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Remembered Today:

'Lance' appointment

Jock Bruce

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I've been told that soldiers were appointed 'Lance' on the basis that they would be promoted to the next rank when a vacancy occured i.e. promotion was virtualy automatic once appointed 'Lance', barring spectacular misbehaviour.

Is this true?


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Not true, I believe. There were two types of Lance appointments: paid, and unpaid. The former were strictly limited in number, the latter not. The former had no prescriptive right to the next substantive vacancy, but were clearly in line: the best among them, not the most senior. The unpaid ones were queueing similarly for a paid lance appointment, again on merit. This deduced from an intimate knowledge of one regular battalion and a quick look at KR and Pay Warrant.

Someone may know better: I would be glad of other views please.

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Guest Pete Wood

I think there may even have been three types of Lance appointments:

'Local Acting' (paid at the lower substansive rank); you find these chaps in training camps - senior Private in the Trg Bn stores etc.

'Acting' (paid at the same rate of pay as the acting rank); no seniority dates apply.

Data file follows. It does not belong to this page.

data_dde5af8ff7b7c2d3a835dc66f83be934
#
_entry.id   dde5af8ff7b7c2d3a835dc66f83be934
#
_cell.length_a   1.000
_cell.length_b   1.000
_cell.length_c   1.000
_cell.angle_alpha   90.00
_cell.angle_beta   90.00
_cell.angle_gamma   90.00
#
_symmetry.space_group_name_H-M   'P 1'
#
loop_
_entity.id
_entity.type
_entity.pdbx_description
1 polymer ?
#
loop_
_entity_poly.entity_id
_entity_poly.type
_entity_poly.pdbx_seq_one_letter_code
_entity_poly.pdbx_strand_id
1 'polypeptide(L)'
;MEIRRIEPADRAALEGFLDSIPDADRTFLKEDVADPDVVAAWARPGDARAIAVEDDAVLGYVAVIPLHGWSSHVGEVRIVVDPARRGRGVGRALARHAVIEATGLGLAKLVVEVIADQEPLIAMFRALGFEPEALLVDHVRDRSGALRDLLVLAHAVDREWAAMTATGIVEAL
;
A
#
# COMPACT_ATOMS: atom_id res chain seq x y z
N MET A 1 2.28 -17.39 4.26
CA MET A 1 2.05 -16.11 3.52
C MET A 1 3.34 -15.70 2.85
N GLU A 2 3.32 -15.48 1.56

'Lance' (paid and substansive); seniority applies from date of substansive promotion (which can be back-dated)

I agree with LB that merit would hasten promotion, but I also think there is something in Jock's theory, and that the next promotion would come along (time served) for the 'average' soldier.

The old expression, 'the hardest rank to achieve is LCpl....' seems fairly accurate to me.

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I don't think promotion was assured once Lance appointment was achieved.

My father was a L/Sgt. when he was badly wounded at Cambrai 1917. I have been unable to find out what happened to him subsequently except for a Silver Medal awarded for Skill At arms at Infantry Wing School XXIII Corps in 1918. I suspect he finished his war as an instructor but never reached substantive rank of Sergeant as his Pip, Wilf and Squeak are stamped Corporal.


Jim Gordon

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